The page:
So the secret becomes more than a mystery, it becomes a clue to its own answer. What are the questions here, and how do we address them? 


MEGHANN SNOW





TINE KINDERMANN







KATHERINE DANIELS

Monday, June 11, 2012

THE PUBLIC SECRET 2 @ Dino Eli Gallery, 81 Hester Street, New York, June 15-21, 2012

Amanda Browder / Rachel Dwan / Megan Hays
These days there are no more secrets. Everyone announces everything that’s on their mind, whether on a Facebook status, a Tweet, or an IM. The very texture of our lives has become the basis for both communication and entertainment, and art is left waiting its turn in line. Any form of organized artifice is immediately suspect, like TV shows, media coverage of political and social events, and even the humble novel. 
Yet even as we seek to expose ourselves, we do so in a fashion that is revelatory of only the most accessible and mainstream aspects of human character; like the bawdy shows of the Victorian Era that became Vaudeville—overacting and slapstick—the everyday can only show what wants to be shown. Every one of us contains secrets that can never be public, and it takes an artifice born in secret to express this.

The artist traffics in versions of truth, such as an image that is presented or an object dramatizing an action, or a gesture that creates a design or image that in turn suggests another image or design. The gesture or object are both culturally important, but their symbolic repercussions are idiosyncratically poignant in different ways to different people.

So the secret becomes more than a mystery, it becomes a clue to its own answer. What are the questions here, and how do we address them?  








AMANDA BROWDER









MEGAN HAYS







RACHEL DWAN

Friday, March 30, 2012

THE PUBLIC SECRET @ Dino Eli Gallery, 81 Hester Street, New York, June 8-14, 2012

Marcy Brafman / Carrie Elston-Tunick / Lindsay Packer


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These days there are no more secrets. Everyone announces everything that’s on their mind, whether on a Facebook status, a Tweet, or an IM. The very texture of our lives has become the basis for both communication and entertainment, and art is left waiting its turn in line. Any form of organized artifice is immediately suspect, like TV shows, media coverage of political and social events, and even the humble novel.

Yet even as we seek to expose ourselves, we do so in a fashion that is revelatory of only the most accessible and mainstream aspects of human character; like the bawdy shows of the Victorian Era that became Vaudeville—overacting and slapstick—the everyday can only show what wants to be shown. Every one of us contains secrets that can never be public, and it takes an artifice born in secret to express this.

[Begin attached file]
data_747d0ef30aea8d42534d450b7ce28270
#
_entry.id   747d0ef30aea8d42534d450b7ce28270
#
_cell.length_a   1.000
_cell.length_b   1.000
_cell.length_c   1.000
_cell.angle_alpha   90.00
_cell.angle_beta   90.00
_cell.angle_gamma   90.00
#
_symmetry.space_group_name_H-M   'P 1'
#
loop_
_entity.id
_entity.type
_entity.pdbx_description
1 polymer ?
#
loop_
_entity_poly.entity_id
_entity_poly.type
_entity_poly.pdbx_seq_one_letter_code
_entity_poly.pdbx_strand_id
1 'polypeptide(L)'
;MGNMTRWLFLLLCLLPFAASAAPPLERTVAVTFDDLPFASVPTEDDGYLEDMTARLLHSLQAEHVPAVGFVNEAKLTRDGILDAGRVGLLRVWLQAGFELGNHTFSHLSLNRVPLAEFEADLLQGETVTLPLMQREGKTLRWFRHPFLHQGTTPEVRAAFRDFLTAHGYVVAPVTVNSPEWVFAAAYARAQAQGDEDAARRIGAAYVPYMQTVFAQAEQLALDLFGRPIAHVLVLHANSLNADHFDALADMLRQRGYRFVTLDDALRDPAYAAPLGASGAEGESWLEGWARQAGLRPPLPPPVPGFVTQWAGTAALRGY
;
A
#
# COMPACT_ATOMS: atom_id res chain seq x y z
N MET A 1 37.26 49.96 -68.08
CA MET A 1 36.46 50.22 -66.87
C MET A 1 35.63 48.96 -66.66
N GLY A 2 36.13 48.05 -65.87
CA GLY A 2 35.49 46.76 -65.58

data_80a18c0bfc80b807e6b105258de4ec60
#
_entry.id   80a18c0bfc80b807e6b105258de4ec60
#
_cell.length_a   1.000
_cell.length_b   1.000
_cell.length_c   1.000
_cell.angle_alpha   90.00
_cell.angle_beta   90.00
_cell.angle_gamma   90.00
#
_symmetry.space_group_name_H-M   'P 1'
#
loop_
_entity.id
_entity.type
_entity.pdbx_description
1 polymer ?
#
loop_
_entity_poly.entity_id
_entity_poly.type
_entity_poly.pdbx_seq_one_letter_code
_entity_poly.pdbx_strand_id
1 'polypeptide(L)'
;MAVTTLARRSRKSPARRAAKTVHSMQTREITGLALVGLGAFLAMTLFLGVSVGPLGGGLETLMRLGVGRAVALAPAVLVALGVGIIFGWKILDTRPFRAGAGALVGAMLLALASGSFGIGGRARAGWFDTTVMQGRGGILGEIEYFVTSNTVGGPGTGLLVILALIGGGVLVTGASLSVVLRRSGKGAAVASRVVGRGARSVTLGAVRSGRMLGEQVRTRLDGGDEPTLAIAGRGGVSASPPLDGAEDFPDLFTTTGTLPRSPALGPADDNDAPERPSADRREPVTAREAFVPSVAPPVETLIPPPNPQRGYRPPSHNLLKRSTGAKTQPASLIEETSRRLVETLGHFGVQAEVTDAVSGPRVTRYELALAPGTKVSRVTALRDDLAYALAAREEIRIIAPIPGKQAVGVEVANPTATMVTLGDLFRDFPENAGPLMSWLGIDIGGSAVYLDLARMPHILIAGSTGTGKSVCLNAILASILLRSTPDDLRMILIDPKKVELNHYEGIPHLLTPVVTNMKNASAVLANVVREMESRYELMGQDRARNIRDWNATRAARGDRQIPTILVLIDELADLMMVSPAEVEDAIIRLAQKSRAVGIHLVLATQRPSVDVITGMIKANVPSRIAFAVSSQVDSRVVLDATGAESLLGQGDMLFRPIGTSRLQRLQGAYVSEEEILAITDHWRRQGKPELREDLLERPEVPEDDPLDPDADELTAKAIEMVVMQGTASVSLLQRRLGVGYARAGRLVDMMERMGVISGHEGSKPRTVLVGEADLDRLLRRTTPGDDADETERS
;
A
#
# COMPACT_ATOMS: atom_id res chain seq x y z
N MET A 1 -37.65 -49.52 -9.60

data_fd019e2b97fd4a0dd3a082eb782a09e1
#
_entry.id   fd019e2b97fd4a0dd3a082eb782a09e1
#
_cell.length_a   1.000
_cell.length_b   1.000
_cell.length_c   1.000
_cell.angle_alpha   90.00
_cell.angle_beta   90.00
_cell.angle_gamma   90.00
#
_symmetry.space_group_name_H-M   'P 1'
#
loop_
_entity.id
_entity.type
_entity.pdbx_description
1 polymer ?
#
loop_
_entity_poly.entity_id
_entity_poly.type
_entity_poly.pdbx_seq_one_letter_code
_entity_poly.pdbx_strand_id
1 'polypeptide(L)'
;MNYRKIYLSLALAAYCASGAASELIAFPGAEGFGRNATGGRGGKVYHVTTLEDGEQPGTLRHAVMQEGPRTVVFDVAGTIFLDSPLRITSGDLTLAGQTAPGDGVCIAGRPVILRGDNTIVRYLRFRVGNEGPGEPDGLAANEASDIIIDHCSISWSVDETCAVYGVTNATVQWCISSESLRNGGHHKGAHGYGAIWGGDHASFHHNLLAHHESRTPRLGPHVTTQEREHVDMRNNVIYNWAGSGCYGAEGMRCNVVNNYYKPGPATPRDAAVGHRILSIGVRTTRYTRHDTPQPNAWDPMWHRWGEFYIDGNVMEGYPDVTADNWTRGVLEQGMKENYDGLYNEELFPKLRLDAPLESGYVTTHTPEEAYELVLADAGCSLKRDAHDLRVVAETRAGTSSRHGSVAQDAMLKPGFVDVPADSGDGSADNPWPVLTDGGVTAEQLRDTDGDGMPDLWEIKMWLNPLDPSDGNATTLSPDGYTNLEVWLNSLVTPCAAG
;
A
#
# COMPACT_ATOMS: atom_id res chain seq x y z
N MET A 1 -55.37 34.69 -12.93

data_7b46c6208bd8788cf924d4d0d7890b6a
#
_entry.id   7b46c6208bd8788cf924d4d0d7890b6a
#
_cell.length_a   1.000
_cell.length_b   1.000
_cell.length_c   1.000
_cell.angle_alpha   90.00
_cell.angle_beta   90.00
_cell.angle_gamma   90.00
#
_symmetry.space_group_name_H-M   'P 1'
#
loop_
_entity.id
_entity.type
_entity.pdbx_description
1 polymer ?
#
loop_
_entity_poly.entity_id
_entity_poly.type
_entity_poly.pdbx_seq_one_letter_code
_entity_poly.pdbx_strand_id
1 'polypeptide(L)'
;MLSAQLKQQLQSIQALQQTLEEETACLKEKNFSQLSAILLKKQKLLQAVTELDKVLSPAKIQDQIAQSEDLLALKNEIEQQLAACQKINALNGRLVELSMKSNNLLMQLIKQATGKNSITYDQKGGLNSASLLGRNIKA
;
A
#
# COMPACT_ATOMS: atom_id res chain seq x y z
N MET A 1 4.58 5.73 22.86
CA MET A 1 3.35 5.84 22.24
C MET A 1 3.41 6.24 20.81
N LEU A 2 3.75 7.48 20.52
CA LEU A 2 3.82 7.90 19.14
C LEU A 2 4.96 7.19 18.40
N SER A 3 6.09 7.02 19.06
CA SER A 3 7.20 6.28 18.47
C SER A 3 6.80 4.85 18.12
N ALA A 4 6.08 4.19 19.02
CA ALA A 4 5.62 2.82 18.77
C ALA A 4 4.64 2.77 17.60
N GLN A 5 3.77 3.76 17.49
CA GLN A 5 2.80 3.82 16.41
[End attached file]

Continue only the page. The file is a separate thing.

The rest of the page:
The artist traffics in versions of truth, such as an image that is presented or an object dramatizing an action, or a gesture that creates a design or image that in turn suggests another image or design. The gesture or object are both culturally important, but their symbolic repercussions are idiosyncratically poignant in different ways to different people.

So the secret becomes more than a mystery, it becomes a clue to its own answer. What are the questions here, and how do we address them? 



CARRIE ELSTON TUNICK










LINDSAY PACKER









MARCY BRAFMAN


Thursday, April 07, 2011

PAINTING WITH PICTURES 2 @ ARTJAIL, 50 Eldridge Street, New York, April 7-May 17, 2011

Margie Black, Sarah Bliss, Marcy Brafman, Amanda Browder, Elisabeth Condon, Vince Contarino, Beata Drozd, Gabert Farrar, Sophia Flood, Alicia Gibson, Chambliss Giobbi, Rachael Gorchov, Susan Hamburger, Deb Karpman, Yuliya Lanina, Liz-N-Val, Paul Loughney, Cybele Lyle, Norma Markley, Christina Massey, Joel Morrison, Mary Murphy, Guy Nelson, Jeremy Olson, Steve Page, Leemour Pelli, Lilliana Pereira, Mary Pinto, Mark Power, Grace Roselli, Hagar Sadan, Pierre St. Jacques, Meghann Snow, Claudia Sperry, Ginna Triplett

Opening Reception: Thursday, April 7, 7-10 PM

This exhibition explores the use of collage as an artistic medium, dissecting its impulses and agendas while providing a wide cross-spectrum of its usage in contemporary art. It addresses the role of material culture in mediating our shared view of reality, the notion of a borrowed aesthetic, and how specific visual agendas express differing cultural attitudes. It includes a variety of mediums and aesthetic agendas, presenting not only traditional collage, but works which establish a collage mentality in the liminal forms of photography, video, digital manipulation, painting, sculpture, printmaking, children’s books, commercial signage, portraiture, and others. In the end, it will posit collage as a cause, rather than a symptom, of both artistic style and generational meaning.


MARGIE BLACK-STEINMANN


SARAH BLISS






MARCY BRAFMAN

ELISABETH CONDON


VINCE CONTARINO
BEATA DROZD
GABERT FARRAR
ALICIA GIBSON
CHAMBLISS GIOBBI
RACHEL GORCHOV

SUSAN HAMBURGER
DEB KARPMAN

PAUL LOUGHNEY

CYBELE LYLE

NORMA MARKLEY

CHRISTINA MASSEY

JOEL MORRISON

MARY MURPHY

JEREMY OLSON


LEEMOUR PELLI
LILLIANNA PEREIRA

MARY PINTO

HAGAR SADAN


CLAUDIA SPERRY


GINNA TRIPLETT